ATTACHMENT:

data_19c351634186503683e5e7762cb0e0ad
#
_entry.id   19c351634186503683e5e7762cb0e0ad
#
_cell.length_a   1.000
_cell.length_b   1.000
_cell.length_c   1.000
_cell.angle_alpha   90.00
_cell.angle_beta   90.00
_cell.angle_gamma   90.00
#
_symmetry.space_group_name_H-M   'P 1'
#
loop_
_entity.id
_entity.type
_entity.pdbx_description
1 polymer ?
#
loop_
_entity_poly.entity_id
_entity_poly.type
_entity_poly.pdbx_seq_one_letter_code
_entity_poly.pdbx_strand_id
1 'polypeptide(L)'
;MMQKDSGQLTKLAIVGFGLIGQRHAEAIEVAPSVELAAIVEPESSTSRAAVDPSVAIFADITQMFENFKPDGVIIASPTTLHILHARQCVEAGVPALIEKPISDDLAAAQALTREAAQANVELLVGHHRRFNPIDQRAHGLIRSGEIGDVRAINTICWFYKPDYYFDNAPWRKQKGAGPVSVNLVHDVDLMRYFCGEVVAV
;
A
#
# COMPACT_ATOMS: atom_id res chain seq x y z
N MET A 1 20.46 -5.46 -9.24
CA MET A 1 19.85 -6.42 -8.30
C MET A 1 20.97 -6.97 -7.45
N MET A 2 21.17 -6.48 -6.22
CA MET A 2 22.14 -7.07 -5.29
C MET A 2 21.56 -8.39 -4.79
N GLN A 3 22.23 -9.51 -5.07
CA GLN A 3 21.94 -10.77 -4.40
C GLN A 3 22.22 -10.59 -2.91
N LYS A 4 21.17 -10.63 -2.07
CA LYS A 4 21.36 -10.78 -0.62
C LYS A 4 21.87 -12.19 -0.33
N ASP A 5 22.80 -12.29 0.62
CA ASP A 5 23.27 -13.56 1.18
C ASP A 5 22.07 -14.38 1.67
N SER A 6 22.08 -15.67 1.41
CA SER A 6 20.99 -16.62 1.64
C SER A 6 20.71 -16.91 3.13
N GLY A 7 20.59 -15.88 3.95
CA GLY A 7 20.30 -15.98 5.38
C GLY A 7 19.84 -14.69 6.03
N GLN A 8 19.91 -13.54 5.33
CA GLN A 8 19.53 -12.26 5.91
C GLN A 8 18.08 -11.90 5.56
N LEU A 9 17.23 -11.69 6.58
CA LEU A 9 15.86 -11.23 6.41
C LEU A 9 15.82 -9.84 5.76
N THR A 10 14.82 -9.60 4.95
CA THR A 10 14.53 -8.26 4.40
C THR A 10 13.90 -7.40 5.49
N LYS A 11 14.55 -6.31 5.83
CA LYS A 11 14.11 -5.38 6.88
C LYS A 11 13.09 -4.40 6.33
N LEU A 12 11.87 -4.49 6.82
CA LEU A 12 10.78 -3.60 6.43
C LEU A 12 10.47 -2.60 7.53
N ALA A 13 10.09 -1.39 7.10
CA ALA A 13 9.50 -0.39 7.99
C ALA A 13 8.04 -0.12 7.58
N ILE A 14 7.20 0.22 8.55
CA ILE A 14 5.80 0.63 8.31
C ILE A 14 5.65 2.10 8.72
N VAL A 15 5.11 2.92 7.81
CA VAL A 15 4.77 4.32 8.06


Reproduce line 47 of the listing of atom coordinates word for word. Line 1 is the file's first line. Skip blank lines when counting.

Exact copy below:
CA SER A 6 20.99 -16.62 1.64